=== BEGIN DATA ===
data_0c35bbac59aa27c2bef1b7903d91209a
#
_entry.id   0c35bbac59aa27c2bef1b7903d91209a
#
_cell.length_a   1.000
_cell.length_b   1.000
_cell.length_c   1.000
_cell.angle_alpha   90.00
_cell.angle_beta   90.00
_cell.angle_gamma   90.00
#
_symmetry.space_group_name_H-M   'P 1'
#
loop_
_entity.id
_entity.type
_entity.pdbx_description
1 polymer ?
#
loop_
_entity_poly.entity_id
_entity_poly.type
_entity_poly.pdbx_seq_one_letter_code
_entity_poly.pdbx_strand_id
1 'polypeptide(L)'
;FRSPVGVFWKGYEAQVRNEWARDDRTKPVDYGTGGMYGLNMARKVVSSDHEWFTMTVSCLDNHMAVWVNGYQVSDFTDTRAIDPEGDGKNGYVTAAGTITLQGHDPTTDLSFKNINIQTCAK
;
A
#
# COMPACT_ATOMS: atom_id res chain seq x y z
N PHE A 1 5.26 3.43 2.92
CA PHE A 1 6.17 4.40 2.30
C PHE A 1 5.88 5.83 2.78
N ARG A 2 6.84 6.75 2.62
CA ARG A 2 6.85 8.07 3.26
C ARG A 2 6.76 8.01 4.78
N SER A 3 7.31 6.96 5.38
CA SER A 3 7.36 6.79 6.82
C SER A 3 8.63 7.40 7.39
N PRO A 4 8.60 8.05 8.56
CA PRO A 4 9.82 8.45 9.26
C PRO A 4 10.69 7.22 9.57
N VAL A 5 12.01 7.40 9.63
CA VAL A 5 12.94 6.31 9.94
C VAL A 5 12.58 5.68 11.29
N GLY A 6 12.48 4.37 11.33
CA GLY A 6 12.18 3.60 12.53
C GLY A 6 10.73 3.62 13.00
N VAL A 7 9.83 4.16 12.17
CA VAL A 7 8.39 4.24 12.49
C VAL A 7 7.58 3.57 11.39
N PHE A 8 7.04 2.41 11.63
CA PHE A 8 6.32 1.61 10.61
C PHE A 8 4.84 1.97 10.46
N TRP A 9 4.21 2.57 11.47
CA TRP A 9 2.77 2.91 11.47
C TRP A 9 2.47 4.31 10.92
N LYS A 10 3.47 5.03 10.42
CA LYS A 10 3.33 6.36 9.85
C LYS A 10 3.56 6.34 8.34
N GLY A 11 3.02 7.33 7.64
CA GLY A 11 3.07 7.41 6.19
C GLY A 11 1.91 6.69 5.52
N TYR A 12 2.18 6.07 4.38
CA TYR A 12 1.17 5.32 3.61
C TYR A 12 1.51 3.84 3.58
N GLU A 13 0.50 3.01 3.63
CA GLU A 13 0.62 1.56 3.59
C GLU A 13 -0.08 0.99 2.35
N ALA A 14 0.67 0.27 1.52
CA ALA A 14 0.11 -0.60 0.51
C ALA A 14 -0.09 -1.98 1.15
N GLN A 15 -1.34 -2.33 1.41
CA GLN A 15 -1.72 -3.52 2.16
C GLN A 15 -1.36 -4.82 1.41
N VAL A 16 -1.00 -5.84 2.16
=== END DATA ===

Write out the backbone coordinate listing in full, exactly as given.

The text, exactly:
data_0c35bbac59aa27c2bef1b7903d91209a
#
_entry.id   0c35bbac59aa27c2bef1b7903d91209a
#
_cell.length_a   1.000
_cell.length_b   1.000
_cell.length_c   1.000
_cell.angle_alpha   90.00
_cell.angle_beta   90.00
_cell.angle_gamma   90.00
#
_symmetry.space_group_name_H-M   'P 1'
#
loop_
_entity.id
_entity.type
_entity.pdbx_description
1 polymer ?
#
loop_
_entity_poly.entity_id
_entity_poly.type
_entity_poly.pdbx_seq_one_letter_code
_entity_poly.pdbx_strand_id
1 'polypeptide(L)'
;FRSPVGVFWKGYEAQVRNEWARDDRTKPVDYGTGGMYGLNMARKVVSSDHEWFTMTVSCLDNHMAVWVNGYQVSDFTDTRAIDPEGDGKNGYVTAAGTITLQGHDPTTDLSFKNINIQTCAK
;
A
#
# COMPACT_ATOMS: atom_id res chain seq x y z
N PHE A 1 5.26 3.43 2.92
CA PHE A 1 6.17 4.40 2.30
C PHE A 1 5.88 5.83 2.78
N ARG A 2 6.84 6.75 2.62
CA ARG A 2 6.85 8.07 3.26
C ARG A 2 6.76 8.01 4.78
N SER A 3 7.31 6.96 5.38
CA SER A 3 7.36 6.79 6.82
C SER A 3 8.63 7.40 7.39
N PRO A 4 8.60 8.05 8.56
CA PRO A 4 9.82 8.45 9.26
C PRO A 4 10.69 7.22 9.57
N VAL A 5 12.01 7.40 9.63
CA VAL A 5 12.94 6.31 9.94
C VAL A 5 12.58 5.68 11.29
N GLY A 6 12.48 4.37 11.33
CA GLY A 6 12.18 3.60 12.53
C GLY A 6 10.73 3.62 13.00
N VAL A 7 9.83 4.16 12.17
CA VAL A 7 8.39 4.24 12.49
C VAL A 7 7.58 3.57 11.39
N PHE A 8 7.04 2.41 11.63
CA PHE A 8 6.32 1.61 10.61
C PHE A 8 4.84 1.97 10.46
N TRP A 9 4.21 2.57 11.47
CA TRP A 9 2.77 2.91 11.47
C TRP A 9 2.47 4.31 10.92
N LYS A 10 3.47 5.03 10.42
CA LYS A 10 3.33 6.36 9.85
C LYS A 10 3.56 6.34 8.34
N GLY A 11 3.02 7.33 7.64
CA GLY A 11 3.07 7.41 6.19
C GLY A 11 1.91 6.69 5.52
N TYR A 12 2.18 6.07 4.38
CA TYR A 12 1.17 5.32 3.61
C TYR A 12 1.51 3.84 3.58
N GLU A 13 0.50 3.01 3.63
CA GLU A 13 0.62 1.56 3.59
C GLU A 13 -0.08 0.99 2.35
N ALA A 14 0.67 0.27 1.52
CA ALA A 14 0.11 -0.60 0.51
C ALA A 14 -0.09 -1.98 1.15
N GLN A 15 -1.34 -2.33 1.41
CA GLN A 15 -1.72 -3.52 2.16
C GLN A 15 -1.36 -4.82 1.41
N VAL A 16 -1.00 -5.84 2.16